On a Fox Sports radio program with J.T. The Brick last week, Ka’Deem Carey said, “Running backs have the shortest careers.”
At least Carey knows what he’s getting into.
Arizona running backs drafted in the first two rounds have all-too-briefly appeared in the NFL.
- No. 31 overall Trung Canidate, 1,095 yards in four years.
- No. 38 overall Chuck Levy, 217 yards in three years.
- No. 50 overall Chris Henry, 122 yards in four years.
The story Carey might wish to study is that of Marana High School grad Paul Robinson, who gained just 306 yards in his lone Arizona season, 1967, but rushed for 1,023 yards as a Cincinnati Bengals rookie, 1968.
Robinson, who is retired and living in Safford, is a wonderful human being. In 2007, he was presented with the “Pride of Safford” award by city officials, much of it based on citizenship and character.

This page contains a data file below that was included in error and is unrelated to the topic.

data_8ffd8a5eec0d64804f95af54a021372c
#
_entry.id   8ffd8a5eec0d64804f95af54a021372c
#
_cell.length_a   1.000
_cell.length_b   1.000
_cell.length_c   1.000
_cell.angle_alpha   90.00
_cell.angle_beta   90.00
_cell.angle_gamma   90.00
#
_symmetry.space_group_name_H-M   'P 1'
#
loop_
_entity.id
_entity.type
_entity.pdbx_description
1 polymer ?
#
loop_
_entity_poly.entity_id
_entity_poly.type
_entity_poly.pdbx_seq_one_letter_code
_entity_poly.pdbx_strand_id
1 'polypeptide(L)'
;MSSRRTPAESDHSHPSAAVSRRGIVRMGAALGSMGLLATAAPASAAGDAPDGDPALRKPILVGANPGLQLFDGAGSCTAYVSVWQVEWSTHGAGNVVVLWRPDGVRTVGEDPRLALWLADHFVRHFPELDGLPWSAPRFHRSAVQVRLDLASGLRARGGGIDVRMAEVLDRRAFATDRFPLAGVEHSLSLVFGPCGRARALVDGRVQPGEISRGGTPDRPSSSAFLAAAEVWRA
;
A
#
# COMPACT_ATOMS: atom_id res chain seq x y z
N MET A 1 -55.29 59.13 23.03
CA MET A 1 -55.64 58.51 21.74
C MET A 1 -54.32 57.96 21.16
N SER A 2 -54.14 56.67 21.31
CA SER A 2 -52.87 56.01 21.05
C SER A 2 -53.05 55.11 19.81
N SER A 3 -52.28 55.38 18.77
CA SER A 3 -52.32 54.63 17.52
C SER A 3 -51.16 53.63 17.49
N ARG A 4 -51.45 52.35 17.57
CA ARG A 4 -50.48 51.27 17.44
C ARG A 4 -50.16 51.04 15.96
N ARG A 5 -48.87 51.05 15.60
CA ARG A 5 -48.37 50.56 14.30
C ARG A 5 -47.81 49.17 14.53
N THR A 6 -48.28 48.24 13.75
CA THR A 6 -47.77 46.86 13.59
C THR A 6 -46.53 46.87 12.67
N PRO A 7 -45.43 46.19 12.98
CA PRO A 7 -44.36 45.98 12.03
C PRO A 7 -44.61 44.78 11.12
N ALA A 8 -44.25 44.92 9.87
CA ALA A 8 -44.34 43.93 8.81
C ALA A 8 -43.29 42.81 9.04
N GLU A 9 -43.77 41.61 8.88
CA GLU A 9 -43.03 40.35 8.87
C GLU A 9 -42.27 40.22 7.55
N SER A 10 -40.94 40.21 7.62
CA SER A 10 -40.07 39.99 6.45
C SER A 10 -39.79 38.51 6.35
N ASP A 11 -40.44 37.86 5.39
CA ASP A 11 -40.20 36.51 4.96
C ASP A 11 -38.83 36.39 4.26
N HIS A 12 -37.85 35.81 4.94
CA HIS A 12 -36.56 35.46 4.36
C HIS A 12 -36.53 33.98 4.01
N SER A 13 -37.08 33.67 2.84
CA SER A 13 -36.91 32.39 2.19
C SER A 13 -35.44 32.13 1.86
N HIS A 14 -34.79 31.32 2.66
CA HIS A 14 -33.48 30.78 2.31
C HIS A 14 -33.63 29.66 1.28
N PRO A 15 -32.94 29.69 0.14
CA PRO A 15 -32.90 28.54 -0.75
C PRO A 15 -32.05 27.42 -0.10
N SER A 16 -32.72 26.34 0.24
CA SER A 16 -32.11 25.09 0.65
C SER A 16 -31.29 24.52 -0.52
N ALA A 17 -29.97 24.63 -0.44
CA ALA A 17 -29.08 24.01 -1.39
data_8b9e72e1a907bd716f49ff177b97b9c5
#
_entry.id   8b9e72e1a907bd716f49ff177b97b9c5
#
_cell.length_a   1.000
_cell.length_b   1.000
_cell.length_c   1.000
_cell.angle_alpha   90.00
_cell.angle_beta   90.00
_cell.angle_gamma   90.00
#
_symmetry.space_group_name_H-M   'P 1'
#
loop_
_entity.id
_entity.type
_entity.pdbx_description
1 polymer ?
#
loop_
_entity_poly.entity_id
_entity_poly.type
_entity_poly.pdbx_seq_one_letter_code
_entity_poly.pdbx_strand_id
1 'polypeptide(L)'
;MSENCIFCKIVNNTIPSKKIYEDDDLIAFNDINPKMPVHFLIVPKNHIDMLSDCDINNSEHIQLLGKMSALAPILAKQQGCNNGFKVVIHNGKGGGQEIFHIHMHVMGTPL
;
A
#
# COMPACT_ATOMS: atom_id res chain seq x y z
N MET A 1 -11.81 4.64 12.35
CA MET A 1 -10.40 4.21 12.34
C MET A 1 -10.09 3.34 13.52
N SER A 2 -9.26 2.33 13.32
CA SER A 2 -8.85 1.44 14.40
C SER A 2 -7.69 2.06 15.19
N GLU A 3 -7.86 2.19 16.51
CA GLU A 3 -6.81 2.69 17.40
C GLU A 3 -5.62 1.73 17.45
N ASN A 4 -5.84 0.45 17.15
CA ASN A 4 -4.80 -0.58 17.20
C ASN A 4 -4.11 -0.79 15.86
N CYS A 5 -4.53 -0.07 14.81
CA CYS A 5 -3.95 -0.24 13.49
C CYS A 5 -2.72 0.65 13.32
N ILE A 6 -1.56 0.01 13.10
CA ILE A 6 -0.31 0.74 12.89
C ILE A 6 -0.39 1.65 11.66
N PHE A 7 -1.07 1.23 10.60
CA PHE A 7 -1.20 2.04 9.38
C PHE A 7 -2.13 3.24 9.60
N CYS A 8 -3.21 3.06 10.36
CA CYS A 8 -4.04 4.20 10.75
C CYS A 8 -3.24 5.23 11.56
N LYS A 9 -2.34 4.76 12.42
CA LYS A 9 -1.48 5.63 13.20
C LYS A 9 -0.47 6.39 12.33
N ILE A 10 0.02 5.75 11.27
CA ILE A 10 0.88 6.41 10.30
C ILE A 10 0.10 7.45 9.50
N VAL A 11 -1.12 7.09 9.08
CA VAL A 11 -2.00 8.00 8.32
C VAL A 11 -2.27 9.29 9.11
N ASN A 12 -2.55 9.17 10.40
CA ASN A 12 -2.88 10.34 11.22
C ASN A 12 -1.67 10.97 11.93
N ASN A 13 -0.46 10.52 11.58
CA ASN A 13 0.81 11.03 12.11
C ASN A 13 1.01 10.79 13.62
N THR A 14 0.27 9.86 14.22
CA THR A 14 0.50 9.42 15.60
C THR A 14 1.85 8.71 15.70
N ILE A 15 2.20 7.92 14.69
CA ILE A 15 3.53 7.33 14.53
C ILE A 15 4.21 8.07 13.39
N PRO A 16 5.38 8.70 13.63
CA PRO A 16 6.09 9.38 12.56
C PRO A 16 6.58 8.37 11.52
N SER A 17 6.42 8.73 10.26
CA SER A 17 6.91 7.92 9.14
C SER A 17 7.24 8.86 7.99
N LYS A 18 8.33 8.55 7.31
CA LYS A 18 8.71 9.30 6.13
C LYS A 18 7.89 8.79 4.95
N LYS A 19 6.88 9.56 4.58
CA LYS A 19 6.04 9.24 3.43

After becoming the American Football League Rookie of the Year in ’68, Robinson’s football career declined in a hurry. He never gained more than 622 yards again. He had a series of injuries and was out of football by the time he was 29.
He opened a nightclub in Thatcher, worked in the mines at Morenci, became a substitute school teacher, an assistant coach at Eastern Arizona College, and finally established himself as a probation officer in Graham County.
In a 1984 interview with The Associated Press, reflecting on the fleeting nature of the pro football, Robinson said: “I bought clothes, silk shirts, silk socks, leather jackets. Then I bought a new car and put on the best tires. And of course I had the gold chains and diamond rings. But the suits and the alligator shoes don’t do you much good without money in your pocket. It went really fast.”
Robinson carried 737 times in pro ball before his body betrayed him and broke down. Carey had 743 rushing attempts at Arizona.
No one said it would be easy.